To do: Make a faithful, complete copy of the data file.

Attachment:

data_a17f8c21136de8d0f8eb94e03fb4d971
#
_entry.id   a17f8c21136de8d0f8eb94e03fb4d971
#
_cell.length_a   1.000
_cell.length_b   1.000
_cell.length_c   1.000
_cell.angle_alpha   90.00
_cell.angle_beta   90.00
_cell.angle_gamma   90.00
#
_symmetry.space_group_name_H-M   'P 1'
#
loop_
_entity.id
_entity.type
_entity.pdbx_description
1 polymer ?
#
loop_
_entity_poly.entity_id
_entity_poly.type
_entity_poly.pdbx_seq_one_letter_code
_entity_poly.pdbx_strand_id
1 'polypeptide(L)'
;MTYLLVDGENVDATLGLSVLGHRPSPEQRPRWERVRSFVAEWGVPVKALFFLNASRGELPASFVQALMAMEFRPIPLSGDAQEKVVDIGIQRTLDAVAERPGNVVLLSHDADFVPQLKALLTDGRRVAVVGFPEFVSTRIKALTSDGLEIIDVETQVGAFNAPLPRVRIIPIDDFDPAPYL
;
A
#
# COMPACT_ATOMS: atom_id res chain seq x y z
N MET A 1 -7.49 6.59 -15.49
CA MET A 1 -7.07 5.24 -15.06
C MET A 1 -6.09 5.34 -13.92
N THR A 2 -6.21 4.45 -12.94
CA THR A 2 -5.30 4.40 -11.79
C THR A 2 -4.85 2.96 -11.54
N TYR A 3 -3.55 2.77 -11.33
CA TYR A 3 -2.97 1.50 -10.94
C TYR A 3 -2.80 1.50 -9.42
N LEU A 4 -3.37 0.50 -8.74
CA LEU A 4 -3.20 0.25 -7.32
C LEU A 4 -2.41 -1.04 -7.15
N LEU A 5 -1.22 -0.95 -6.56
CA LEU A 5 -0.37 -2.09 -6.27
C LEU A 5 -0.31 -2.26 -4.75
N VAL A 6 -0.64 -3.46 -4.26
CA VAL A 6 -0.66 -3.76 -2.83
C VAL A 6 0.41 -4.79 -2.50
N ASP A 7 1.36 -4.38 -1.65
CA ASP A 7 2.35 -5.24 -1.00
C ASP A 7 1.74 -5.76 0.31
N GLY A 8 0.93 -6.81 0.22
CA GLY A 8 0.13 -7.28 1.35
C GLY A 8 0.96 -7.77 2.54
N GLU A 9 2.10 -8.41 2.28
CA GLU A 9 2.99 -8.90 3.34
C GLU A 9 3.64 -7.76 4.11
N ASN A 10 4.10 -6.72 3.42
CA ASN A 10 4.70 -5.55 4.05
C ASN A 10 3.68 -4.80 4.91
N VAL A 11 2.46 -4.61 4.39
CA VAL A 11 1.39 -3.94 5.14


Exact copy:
data_a17f8c21136de8d0f8eb94e03fb4d971
#
_entry.id   a17f8c21136de8d0f8eb94e03fb4d971
#
_cell.length_a   1.000
_cell.length_b   1.000
_cell.length_c   1.000
_cell.angle_alpha   90.00
_cell.angle_beta   90.00
_cell.angle_gamma   90.00
#
_symmetry.space_group_name_H-M   'P 1'
#
loop_
_entity.id
_entity.type
_entity.pdbx_description
1 polymer ?
#
loop_
_entity_poly.entity_id
_entity_poly.type
_entity_poly.pdbx_seq_one_letter_code
_entity_poly.pdbx_strand_id
1 'polypeptide(L)'
;MTYLLVDGENVDATLGLSVLGHRPSPEQRPRWERVRSFVAEWGVPVKALFFLNASRGELPASFVQALMAMEFRPIPLSGDAQEKVVDIGIQRTLDAVAERPGNVVLLSHDADFVPQLKALLTDGRRVAVVGFPEFVSTRIKALTSDGLEIIDVETQVGAFNAPLPRVRIIPIDDFDPAPYL
;
A
#
# COMPACT_ATOMS: atom_id res chain seq x y z
N MET A 1 -7.49 6.59 -15.49
CA MET A 1 -7.07 5.24 -15.06
C MET A 1 -6.09 5.34 -13.92
N THR A 2 -6.21 4.45 -12.94
CA THR A 2 -5.30 4.40 -11.79
C THR A 2 -4.85 2.96 -11.54
N TYR A 3 -3.55 2.77 -11.33
CA TYR A 3 -2.97 1.50 -10.94
C TYR A 3 -2.80 1.50 -9.42
N LEU A 4 -3.37 0.50 -8.74
CA LEU A 4 -3.20 0.25 -7.32
C LEU A 4 -2.41 -1.04 -7.15
N LEU A 5 -1.22 -0.95 -6.56
CA LEU A 5 -0.37 -2.09 -6.27
C LEU A 5 -0.31 -2.26 -4.75
N VAL A 6 -0.64 -3.46 -4.26
CA VAL A 6 -0.66 -3.76 -2.83
C VAL A 6 0.41 -4.79 -2.50
N ASP A 7 1.36 -4.38 -1.65
CA ASP A 7 2.35 -5.24 -1.00
C ASP A 7 1.74 -5.76 0.31
N GLY A 8 0.93 -6.81 0.22
CA GLY A 8 0.13 -7.28 1.35
C GLY A 8 0.96 -7.77 2.54
N GLU A 9 2.10 -8.41 2.28
CA GLU A 9 2.99 -8.90 3.34
C GLU A 9 3.64 -7.76 4.11
N ASN A 10 4.10 -6.72 3.42
CA ASN A 10 4.70 -5.55 4.05
C ASN A 10 3.68 -4.80 4.91
N VAL A 11 2.46 -4.61 4.39
CA VAL A 11 1.39 -3.94 5.14